Skip to Content
Main Content

A Summary For Community Banks Of The Dodd-Frank Wall Street Reform And Consumer Protection Act

July 29, 2010
View as PDF

A Summary For Community Banks Of The Dodd-Frank Wall Street Reform And Consumer Protection Act

July 29, 2010
View as PDF

Authored By

Peter Wilder

Peter Wilder



The Dodd-Frank Wall Street Reform and Consumer Protection Act was signed into law by President Obama on July 21, 2010. Dodd-Frank will impact the financial services industry more extensively than any banking legislation since the 1930's.

Many of the Act's provisions will affect the nation's money center and large regional institutions and will not directly impact most community banks. This differentiation is the result of effective lobbying by community bank interests and may help level the playing field between smaller institutions and their larger competitors.

In this summary we will focus on those aspects of the 2,300-page legislation that will have implications for community banks in Wisconsin and the Midwest. Many areas covered by the bill - such as proprietary trading, hedge fund restrictions, swaps, derivatives and credit rating agencies - are less likely to affect community banks, and in the interest of brevity we will not address them here.

The Act requires the various federal regulatory agencies to promulgate approximately 250 new rules, and to engage in over 65 "studies" on a variety of subjects, over the next 6-18 months. Many of these studies could result in new rulemaking. The regulatory implementation stage will likely prove to be a frenetic time for both regulators and the industry, with new proposed rules being issued on a continual basis. Fortunately, not all of these new rules will affect community banks.

While community banks will certainly be challenged by the many new laws and regulations and the attendant costs and burdens of compliance, many will undoubtedly find new marketing or product opportunities which arise from the Act. In either case, all banks will be dealing with the provisions of Dodd-Frank for years to come.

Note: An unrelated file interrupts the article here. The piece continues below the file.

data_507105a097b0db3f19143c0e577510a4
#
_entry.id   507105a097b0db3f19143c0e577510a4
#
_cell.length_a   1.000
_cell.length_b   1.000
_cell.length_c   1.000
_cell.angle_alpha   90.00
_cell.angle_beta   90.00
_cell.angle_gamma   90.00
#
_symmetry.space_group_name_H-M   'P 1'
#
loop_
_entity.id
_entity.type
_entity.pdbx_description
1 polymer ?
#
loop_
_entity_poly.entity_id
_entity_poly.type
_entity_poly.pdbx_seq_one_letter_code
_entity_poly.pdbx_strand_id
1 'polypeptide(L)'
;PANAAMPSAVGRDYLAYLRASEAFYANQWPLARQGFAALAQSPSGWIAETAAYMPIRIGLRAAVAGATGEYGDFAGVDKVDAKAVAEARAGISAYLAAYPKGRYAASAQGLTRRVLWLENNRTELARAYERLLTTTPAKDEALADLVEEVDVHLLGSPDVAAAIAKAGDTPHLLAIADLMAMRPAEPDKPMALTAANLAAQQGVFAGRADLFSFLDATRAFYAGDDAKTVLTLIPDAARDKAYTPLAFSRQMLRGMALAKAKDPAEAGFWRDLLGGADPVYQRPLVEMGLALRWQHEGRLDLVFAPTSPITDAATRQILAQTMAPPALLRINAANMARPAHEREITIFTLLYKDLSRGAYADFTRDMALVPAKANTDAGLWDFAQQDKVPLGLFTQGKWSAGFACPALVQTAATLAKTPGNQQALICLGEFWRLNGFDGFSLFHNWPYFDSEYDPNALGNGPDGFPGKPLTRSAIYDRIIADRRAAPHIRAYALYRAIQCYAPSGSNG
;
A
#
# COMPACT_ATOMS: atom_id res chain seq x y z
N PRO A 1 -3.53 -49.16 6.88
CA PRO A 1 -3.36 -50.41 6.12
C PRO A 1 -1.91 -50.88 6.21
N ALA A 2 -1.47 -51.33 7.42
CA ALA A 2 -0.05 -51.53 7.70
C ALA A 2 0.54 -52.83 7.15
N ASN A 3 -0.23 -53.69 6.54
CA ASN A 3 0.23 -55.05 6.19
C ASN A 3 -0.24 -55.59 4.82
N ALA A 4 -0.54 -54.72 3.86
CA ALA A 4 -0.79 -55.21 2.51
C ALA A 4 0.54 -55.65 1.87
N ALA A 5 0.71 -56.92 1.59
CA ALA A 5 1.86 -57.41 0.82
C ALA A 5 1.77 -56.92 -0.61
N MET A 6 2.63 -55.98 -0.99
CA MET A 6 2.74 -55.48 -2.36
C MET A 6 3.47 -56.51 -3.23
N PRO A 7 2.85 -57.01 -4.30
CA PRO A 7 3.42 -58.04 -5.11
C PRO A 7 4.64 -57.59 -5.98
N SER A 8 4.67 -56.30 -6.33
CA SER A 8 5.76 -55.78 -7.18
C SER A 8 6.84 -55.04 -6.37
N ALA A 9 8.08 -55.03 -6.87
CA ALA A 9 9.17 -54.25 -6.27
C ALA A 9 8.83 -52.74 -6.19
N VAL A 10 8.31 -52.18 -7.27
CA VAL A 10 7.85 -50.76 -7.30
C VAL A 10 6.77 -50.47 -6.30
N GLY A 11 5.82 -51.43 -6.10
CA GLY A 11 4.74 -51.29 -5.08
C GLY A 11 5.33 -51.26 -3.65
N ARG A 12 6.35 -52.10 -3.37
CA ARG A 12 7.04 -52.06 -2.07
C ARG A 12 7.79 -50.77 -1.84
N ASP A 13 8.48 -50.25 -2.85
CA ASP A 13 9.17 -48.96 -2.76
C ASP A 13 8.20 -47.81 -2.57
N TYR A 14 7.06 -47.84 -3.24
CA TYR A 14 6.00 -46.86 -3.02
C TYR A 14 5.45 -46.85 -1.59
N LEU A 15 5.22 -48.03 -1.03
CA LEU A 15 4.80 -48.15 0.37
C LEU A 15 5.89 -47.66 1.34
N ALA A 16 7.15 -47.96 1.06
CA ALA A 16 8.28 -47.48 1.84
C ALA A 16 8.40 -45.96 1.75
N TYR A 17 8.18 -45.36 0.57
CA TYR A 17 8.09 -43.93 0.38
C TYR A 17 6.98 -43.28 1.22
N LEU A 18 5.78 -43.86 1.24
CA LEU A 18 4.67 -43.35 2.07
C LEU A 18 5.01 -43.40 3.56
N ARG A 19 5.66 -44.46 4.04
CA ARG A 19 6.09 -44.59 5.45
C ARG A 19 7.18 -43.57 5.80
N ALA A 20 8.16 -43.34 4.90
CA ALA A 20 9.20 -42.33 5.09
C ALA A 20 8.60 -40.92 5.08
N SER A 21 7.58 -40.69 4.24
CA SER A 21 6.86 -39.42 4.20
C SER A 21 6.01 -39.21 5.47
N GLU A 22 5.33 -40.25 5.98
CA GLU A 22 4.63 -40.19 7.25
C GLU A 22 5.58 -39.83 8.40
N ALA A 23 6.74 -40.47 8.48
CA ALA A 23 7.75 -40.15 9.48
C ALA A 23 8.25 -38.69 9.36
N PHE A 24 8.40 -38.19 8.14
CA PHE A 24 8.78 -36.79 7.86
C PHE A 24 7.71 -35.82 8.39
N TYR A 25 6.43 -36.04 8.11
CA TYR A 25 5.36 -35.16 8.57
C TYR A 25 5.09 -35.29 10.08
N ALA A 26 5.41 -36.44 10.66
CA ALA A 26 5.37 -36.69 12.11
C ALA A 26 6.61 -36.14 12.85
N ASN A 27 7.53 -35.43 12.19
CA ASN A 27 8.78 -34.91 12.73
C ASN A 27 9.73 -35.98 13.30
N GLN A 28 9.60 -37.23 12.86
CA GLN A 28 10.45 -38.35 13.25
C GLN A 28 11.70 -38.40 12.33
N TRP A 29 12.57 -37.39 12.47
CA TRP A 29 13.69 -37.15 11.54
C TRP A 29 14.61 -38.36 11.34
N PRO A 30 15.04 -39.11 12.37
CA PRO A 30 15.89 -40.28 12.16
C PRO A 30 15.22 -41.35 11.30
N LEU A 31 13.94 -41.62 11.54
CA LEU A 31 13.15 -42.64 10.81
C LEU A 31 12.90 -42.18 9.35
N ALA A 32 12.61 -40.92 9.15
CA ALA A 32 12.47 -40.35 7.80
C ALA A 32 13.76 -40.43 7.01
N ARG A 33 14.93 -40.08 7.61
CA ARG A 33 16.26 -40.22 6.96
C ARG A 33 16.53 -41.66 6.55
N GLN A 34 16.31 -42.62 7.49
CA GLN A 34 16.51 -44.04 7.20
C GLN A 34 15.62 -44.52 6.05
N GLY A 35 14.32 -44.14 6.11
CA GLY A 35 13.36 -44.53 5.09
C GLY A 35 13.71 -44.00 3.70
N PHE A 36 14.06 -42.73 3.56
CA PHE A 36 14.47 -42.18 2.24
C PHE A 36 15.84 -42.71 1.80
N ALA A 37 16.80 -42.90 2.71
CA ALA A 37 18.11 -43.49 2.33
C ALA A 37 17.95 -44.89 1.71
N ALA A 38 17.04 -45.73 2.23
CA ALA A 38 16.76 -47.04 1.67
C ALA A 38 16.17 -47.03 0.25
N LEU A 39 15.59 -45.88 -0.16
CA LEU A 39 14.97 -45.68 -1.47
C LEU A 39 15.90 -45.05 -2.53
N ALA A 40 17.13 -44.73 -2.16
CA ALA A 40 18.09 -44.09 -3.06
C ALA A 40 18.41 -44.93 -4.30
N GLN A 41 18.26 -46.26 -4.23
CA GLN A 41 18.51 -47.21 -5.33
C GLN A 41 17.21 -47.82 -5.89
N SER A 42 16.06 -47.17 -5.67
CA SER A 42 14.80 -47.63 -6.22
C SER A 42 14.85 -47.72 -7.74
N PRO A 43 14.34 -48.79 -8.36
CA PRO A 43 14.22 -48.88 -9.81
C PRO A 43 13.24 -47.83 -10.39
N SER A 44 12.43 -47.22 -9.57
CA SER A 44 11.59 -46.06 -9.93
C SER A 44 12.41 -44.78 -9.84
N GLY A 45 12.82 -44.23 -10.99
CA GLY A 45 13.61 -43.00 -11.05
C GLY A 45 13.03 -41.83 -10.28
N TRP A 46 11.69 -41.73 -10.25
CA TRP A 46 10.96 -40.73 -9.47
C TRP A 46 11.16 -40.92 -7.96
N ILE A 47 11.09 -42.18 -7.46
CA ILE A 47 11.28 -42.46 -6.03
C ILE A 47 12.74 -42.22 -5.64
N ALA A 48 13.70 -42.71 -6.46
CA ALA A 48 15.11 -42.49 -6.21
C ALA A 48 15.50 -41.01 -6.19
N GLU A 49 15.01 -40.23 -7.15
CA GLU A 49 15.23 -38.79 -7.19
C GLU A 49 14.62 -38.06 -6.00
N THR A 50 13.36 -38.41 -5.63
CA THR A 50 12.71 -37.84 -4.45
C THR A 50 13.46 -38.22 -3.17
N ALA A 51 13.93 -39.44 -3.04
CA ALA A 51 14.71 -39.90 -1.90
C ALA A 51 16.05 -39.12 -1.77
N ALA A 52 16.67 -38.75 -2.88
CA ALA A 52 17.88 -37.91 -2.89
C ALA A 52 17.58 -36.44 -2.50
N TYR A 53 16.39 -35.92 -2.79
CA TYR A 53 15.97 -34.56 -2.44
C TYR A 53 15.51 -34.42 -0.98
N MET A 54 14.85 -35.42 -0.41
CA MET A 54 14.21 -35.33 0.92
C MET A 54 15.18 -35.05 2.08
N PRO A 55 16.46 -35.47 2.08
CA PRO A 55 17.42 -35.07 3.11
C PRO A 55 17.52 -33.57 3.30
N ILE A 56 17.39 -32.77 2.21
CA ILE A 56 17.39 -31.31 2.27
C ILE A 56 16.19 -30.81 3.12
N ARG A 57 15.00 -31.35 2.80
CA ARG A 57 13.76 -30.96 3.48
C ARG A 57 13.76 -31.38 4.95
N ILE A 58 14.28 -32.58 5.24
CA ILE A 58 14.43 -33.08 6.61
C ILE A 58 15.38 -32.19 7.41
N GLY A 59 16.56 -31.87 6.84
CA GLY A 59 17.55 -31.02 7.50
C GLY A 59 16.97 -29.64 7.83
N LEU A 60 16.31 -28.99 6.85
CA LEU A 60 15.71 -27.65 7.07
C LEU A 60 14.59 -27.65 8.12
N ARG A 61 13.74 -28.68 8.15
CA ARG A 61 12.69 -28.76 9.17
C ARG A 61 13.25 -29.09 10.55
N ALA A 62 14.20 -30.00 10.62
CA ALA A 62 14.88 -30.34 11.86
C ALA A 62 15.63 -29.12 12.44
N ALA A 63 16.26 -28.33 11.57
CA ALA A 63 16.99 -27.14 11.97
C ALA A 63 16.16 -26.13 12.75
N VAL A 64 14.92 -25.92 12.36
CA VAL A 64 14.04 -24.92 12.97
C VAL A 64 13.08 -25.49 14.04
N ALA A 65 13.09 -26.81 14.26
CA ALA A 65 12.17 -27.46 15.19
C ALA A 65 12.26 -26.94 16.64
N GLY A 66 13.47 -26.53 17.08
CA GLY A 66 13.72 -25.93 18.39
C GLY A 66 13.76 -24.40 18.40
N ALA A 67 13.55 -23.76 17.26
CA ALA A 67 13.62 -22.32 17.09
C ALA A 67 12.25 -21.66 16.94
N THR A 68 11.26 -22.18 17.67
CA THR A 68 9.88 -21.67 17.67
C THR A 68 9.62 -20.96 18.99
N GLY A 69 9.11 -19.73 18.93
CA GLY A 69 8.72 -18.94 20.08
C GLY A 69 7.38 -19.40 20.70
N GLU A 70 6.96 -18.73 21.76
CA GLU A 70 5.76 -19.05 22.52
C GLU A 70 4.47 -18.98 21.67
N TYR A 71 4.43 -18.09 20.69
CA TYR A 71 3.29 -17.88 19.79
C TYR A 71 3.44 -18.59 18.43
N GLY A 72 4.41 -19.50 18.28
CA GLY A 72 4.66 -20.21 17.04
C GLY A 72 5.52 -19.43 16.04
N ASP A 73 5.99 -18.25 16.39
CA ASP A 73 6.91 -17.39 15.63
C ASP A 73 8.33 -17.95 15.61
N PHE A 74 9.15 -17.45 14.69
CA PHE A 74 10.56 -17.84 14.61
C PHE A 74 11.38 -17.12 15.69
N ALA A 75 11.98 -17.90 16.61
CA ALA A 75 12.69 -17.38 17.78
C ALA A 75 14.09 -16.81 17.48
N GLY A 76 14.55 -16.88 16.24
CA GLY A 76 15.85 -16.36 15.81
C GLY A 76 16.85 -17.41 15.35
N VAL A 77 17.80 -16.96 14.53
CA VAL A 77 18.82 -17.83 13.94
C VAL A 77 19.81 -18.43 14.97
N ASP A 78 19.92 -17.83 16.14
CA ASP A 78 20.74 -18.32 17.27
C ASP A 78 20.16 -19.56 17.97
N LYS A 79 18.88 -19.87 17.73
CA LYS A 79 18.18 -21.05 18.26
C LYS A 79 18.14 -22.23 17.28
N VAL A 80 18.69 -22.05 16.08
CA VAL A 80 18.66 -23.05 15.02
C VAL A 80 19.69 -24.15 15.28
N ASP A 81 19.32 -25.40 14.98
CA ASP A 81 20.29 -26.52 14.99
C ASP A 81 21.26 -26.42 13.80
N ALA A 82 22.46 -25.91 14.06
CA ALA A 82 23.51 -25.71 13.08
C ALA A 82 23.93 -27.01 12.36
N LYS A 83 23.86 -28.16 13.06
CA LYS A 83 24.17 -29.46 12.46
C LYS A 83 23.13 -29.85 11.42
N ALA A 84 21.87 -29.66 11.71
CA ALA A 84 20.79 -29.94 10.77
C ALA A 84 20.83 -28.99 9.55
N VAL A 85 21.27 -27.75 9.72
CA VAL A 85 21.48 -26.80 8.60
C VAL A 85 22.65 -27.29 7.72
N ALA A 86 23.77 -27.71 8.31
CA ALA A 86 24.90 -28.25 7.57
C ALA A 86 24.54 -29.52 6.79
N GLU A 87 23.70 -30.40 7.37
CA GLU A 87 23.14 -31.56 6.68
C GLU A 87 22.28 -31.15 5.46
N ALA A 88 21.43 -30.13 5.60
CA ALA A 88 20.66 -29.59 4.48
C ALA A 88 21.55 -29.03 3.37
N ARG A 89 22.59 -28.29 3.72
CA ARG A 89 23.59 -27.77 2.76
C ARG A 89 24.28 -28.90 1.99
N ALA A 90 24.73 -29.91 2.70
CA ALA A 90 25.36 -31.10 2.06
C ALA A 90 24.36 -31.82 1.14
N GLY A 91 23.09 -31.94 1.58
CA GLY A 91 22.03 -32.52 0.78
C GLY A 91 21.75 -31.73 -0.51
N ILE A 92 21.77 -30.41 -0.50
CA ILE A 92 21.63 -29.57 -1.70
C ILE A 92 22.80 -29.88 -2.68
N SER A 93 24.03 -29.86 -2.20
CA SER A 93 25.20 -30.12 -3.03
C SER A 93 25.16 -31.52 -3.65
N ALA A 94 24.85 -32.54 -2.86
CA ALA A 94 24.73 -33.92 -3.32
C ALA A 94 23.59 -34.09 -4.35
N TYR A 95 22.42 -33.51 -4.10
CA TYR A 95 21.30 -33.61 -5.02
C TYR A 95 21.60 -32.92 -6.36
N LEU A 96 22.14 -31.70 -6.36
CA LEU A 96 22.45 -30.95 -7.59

Deposit Insurance
The Act contains several important changes with regard to deposit insurance.

Change in FDIC Assessment Base
FDIC insurance assessments are currently based on an insured depository institution's deposit base but, in the future, they will be based on an institution's average consolidated total assets minus its average tangible equity. This change is expected to benefit community banks because it will make larger banks, which are less dependent than community banks on deposits for funding revenue generating activities, responsible for a greater portion of the cost of federal deposit insurance. This provision will be effective upon enactment; however, compliance is not required until the FDIC amends its regulations defining "assessment base."

Permanent Increase in Deposit Insurance Limits
Effective upon enactment (July 21, 2010) the standard maximum deposit insurance amount has been permanently increased to $250,000.

Insurance on Noninterest-Bearing Transaction Accounts
Beginning December 31, 2010 (the scheduled termination date for the existing Transaction Account Guarantee Program, or TAGP) and continuing through January 1, 2013, Dodd-Frank will provide unlimited insurance for funds held in non-interest bearing transaction accounts. Currently, banks participating in TAGP pay a fee of 15 to 25 basis points of the daily average balance in excess of $250,000 held in non-interest bearing transaction accounts. However, institutions will not be separately assessed for the additional coverage, and the unlimited insurance will be included in assessments for the overall insurance program.